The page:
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BepiColombo spacecraft arrives at Kourou launch site

A component of the BepiColombo mission in the An-124 cargo jetliner being prepared for shipment to South America. Photo Credit: ESA

A component of the BepiColombo mission in the An-124 cargo jetliner being prepared for shipment to South America. Photo Credit: ESA

Europe’s first mission to Mercury is making the first steps on its long journey. The three spacecraft that make up BepiColombo mission are being shipped from their assembly facility to the launch site in Kourou, French Guiana.

According to Arianespace, four airlifts will transport the spacecraft pieces and test equipment from Europe to the South American spaceport. The first occurred April 24, 2018. The second was announced via a tweet from the company’s CEO, Stephane Israel, as occurring on April 27.

Exploded view of the main parts of the BepiColombo mission. Image Credit: ESA

An exploded view of the main parts of the BepiColombo mission. Image Credit: ESA

“It was another busy day in French Guiana with the second delivery of elements for the #BepiColombo, a joint mission between @ESA and @JAXA_en executed under ESA leadership,” Israel tweeted.

The three parts of the European Space Agency (ESA) BepiColombo mission are the Mercury Planetary Orbiter (MPO), Mercury Magnetospheric Orbiter (MMO), and the Mercury Transfer Module. Mounted on the transfer module, the two orbiters are designed to use electric propulsion and gravity slingshot maneuvers to reach Mercury and assume orbit. Just before entering orbit the two orbiters are expected to be released from the transfer module on co-planar orbits.

BepiColombo is currently scheduled to launch in October 2018. After liftoff, the Mercury Transfer Module is expected to unfold its 39-foot (12-meter) solar arrays and begin the long journey toward Mercury. The trip includes one flyby of Earth, two flybys of Venus, and six flybys of Mercury before arriving in Mercury orbit in December of 2025.

Designed and built by ESA, MPO includes a specialized 1,000 watt solar array that is designed to carefully manage its angle to the Sun to prevent overheating.

MPO’s instruments include a laser altimeter for precision mapping of Mercury’s surface, a spring accelerometer for examining the gravitational influences on the spacecraft around Mercury, a magnetic field investigating experiment, a radiometer and thermal imaging experiment to examine the thermal properties of Mercury’s surface, an X-ray spectrometer for examining the elemental composition of Mercury’s surface, a radio science experiment, an ultraviolet spectrometer for examining Mercury’s thin, temporary atmosphere, an ion and neutral particle analyzer that will also examine the atmosphere around Mercury, an integrated stereo imager and spectrometer, and a solar X-ray and particle sensor.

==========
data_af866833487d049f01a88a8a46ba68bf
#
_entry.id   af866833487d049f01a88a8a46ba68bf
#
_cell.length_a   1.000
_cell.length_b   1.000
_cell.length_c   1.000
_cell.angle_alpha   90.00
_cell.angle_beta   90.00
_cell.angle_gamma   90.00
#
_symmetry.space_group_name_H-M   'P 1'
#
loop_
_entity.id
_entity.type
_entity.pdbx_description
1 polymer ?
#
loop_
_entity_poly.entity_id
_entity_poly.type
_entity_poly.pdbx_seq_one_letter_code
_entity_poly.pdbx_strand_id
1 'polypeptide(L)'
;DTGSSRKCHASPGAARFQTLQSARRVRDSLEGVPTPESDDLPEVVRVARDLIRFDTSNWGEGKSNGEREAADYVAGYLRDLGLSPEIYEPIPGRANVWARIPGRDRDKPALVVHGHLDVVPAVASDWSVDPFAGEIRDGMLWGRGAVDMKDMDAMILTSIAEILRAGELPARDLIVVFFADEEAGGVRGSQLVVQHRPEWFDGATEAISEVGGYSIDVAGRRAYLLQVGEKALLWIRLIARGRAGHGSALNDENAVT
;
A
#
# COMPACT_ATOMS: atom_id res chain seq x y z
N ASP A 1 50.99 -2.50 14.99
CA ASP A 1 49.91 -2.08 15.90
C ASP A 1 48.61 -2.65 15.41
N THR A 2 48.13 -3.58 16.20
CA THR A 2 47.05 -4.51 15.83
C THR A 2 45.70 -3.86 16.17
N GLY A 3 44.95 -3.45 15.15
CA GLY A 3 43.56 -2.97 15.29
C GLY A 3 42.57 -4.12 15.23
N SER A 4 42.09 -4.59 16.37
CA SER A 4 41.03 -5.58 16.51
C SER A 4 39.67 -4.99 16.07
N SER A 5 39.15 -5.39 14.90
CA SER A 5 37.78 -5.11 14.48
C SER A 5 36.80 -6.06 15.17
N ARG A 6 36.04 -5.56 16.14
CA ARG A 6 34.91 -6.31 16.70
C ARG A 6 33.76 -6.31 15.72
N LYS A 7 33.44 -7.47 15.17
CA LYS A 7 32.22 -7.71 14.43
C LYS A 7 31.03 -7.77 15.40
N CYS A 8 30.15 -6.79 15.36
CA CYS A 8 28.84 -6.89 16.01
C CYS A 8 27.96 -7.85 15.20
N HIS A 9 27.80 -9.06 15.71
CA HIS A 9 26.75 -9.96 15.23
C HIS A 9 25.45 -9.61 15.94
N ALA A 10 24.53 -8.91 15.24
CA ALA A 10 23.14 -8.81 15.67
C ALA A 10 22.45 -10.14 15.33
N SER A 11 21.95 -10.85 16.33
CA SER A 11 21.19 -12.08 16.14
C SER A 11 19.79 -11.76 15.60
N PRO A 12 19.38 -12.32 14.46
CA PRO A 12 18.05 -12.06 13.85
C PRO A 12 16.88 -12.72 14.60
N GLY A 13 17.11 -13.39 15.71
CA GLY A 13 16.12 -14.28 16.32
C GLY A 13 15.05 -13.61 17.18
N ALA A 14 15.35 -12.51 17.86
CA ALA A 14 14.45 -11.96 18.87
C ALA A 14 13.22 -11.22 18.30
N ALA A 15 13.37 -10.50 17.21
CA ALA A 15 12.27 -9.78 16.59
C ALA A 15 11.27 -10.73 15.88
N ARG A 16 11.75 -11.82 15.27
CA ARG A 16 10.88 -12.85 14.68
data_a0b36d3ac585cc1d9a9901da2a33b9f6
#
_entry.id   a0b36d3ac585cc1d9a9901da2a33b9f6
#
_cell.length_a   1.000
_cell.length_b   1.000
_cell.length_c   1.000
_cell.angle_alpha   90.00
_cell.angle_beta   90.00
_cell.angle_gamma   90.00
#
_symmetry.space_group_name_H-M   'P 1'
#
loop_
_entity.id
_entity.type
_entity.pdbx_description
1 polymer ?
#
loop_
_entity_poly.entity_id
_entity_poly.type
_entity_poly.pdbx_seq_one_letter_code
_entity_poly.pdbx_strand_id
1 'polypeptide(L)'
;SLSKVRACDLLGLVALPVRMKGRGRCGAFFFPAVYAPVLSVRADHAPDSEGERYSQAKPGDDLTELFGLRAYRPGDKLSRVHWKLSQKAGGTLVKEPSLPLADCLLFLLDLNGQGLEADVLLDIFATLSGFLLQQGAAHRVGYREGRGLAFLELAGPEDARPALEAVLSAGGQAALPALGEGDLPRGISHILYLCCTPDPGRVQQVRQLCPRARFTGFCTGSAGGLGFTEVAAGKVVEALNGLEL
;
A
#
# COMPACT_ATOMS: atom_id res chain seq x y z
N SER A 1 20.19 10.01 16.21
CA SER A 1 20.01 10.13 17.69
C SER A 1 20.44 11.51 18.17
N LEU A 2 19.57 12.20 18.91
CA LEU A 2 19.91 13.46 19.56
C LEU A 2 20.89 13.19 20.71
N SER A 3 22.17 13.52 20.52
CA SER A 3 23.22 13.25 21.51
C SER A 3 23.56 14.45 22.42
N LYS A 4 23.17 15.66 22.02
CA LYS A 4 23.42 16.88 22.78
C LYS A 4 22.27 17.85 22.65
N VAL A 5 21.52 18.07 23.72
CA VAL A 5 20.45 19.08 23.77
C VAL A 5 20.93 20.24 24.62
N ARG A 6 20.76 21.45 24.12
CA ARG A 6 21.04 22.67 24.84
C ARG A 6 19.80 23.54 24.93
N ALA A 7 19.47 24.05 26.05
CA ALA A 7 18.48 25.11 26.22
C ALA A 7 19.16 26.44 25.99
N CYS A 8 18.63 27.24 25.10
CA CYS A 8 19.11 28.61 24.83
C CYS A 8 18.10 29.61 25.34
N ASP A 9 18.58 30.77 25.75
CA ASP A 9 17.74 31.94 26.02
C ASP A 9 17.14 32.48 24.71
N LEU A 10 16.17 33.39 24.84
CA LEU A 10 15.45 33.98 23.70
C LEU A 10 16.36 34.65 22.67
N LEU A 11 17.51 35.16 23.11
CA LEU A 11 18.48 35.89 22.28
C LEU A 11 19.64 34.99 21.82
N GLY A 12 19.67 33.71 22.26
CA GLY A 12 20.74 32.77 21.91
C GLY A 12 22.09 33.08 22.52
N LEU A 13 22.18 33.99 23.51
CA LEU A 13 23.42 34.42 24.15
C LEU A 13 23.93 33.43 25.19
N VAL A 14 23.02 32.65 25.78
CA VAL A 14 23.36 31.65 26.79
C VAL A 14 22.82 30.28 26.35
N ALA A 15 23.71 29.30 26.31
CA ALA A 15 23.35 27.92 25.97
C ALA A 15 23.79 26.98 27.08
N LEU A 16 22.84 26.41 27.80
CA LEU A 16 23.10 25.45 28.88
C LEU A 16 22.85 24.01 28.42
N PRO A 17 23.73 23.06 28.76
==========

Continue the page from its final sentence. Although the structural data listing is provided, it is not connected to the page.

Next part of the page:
The other orbiter, MMO, was provided by the Japan Aerospace Exploration Agency, which has partnered with ESA for the BepiColombo mission. The MMO is a small, octagonal spacecraft with 99 pounds (45 kilograms) of instruments to study the magnetic field around Mercury, as well as the plasma environment and dust around the planet. This orbiter will be carried on top of the MPO protected by a sun-shield called MOSIF, short for Mercury Orbiter Sunshield and Interface Structure.

BepiColombo in its cruise configuration. Image Credit: ESA

BepiColombo in its cruise configuration. Image Credit: ESA

 

A component of the BepiColombo mission being unloaded at French Guiana. Photo Credit: ESA

A component of the BepiColombo mission being unloaded at French Guiana. Photo Credit: ESA

 

ESA's Mercury Planetary Orbiter is unpacked at the space center. Photo Credit: ESA

ESA’s Mercury Planetary Orbiter is unpacked at the space center. Photo Credit: ESA

 

Video courtesy of ESA

 

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Christopher Paul has had a lifelong interest in spaceflight. He began writing about his interest in the Florida Tech Crimson. His primary areas of interest are in historical space systems and present and past planetary exploration missions. He lives in Kissimmee, Florida, and also enjoys cooking and photography. Paul saw his first Space Shuttle launch in 2005 when he moved to central Florida to attend classes at the Florida Institute of Technology, studying space science, and has closely followed the space program since. Paul is especially interested in the renewed effort to land crewed missions on the Moon and to establish a permanent human presence there. He has covered several launches from NASA's Kennedy Space Center and Cape Canaveral for space blogs before joining SpaceFlight Insider in mid-2017.

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